Research expert Daniel Nesbitt has warned we need to take back control over how much of our personal data is shared.
Fears have arisen after news of the NHS handing over up to 1.6 million patient records to Google's artificial intelligence firm, Deep Mind. They wanted the information to develop software which alerts medical staff of patients at risk of kidney failure.
However, the encrypted data includes patients' names and full medical records of anybody who visited A&E or stayed in London hospitals in the Royal Free Trust - Barnet, Chase Farm and Royal Free Hospital.
Nesbitt is a research director at Big Brother Watch, who campaign for more control over personal data, and he believes people needed the opportunity to say no to their data being shared.
"Whenever a scheme involves the sharing of patient data, there should be a first step to inform patients who will have access to it and how it's going to affect them."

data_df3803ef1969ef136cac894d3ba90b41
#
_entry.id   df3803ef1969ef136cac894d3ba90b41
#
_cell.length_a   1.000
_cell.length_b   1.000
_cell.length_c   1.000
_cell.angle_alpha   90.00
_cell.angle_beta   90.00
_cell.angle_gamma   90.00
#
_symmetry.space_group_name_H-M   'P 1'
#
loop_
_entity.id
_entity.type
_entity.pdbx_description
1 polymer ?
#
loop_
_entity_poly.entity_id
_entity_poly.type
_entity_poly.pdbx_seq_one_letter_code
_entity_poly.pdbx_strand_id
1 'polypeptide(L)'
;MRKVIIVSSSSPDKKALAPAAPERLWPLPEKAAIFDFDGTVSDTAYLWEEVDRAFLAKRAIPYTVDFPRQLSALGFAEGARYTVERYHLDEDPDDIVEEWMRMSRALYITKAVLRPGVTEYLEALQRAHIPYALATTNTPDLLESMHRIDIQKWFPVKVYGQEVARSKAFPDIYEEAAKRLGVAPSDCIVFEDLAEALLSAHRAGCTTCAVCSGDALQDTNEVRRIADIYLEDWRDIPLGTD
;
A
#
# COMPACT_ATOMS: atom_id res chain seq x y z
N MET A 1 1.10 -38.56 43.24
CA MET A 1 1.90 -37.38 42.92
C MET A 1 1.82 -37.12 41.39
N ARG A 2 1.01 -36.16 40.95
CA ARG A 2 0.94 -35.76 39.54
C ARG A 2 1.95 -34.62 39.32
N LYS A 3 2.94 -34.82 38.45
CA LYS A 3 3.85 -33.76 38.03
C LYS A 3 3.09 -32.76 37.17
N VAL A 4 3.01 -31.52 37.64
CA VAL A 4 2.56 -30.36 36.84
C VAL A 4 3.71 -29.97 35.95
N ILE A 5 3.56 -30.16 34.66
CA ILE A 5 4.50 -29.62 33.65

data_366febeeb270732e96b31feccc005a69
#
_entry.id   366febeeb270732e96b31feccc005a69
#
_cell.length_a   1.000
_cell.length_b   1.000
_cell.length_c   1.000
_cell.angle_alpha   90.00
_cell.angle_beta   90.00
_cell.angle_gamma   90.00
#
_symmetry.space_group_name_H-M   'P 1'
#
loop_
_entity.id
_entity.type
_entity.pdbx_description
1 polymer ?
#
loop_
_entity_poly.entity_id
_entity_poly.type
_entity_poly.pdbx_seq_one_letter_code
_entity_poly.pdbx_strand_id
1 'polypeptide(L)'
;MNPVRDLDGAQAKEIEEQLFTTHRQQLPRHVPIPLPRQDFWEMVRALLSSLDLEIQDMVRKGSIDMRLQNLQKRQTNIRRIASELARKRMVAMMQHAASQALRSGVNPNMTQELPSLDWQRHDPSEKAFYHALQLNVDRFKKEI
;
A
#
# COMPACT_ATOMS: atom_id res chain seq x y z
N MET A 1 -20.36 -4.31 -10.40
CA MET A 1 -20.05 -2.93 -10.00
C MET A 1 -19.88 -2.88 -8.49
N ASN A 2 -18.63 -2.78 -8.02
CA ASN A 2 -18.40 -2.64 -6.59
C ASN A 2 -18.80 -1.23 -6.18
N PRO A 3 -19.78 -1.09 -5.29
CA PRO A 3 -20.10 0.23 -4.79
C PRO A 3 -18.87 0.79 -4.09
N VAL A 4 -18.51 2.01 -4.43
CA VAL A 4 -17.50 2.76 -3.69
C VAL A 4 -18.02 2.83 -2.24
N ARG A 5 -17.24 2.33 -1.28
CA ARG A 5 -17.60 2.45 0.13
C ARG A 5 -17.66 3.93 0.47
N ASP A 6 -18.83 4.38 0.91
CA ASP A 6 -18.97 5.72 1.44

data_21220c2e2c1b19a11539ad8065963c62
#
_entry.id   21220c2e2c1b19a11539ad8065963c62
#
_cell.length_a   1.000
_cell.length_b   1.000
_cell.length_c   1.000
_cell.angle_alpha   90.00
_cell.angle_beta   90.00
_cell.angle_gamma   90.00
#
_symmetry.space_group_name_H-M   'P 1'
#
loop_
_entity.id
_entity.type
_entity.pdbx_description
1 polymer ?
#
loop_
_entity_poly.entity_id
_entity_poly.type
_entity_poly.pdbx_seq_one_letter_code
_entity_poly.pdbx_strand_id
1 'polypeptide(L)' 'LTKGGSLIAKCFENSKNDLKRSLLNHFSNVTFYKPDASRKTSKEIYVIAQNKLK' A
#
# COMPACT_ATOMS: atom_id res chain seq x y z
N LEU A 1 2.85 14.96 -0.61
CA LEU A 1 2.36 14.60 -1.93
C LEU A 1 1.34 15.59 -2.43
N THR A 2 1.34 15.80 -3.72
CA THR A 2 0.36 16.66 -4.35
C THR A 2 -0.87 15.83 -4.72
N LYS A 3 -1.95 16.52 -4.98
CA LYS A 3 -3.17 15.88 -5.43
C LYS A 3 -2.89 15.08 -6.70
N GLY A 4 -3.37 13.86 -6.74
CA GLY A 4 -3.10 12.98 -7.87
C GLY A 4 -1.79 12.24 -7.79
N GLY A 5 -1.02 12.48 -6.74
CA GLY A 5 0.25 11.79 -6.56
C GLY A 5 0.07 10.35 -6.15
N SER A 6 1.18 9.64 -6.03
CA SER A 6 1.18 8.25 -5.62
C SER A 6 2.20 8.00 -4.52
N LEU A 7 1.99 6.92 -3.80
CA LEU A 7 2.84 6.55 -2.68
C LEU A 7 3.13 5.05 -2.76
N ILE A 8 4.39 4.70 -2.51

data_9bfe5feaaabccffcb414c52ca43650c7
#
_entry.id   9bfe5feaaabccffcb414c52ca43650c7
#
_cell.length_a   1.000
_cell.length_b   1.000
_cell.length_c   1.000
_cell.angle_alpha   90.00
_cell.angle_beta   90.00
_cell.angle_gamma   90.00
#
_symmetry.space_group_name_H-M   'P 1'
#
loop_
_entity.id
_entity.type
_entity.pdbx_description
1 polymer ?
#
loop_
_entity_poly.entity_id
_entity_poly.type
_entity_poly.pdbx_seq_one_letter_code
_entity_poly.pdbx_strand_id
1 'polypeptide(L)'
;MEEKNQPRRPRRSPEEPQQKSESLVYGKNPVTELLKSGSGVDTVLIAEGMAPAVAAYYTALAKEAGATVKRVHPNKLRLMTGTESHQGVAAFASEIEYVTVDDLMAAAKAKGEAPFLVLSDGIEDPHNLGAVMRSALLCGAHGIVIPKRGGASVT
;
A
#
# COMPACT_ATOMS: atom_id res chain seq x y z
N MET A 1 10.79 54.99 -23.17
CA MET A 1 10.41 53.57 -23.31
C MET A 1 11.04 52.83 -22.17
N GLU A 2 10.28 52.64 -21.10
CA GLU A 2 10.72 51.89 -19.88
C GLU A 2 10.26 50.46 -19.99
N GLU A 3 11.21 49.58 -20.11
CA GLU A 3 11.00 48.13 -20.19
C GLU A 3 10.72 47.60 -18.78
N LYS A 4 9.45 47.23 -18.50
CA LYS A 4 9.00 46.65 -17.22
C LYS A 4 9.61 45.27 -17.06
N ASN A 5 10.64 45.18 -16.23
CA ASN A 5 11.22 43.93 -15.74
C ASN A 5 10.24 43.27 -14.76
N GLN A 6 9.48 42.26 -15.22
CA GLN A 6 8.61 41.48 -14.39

The researcher thinks we need to take action to stop too much of our personal information being shared.
"It's time we started looking back at what information is out there about us," he added. "People are going to start losing control of their information.
"It [leaks of data] is a rising concern. It should be of concern to people when their information is being held in more and more places."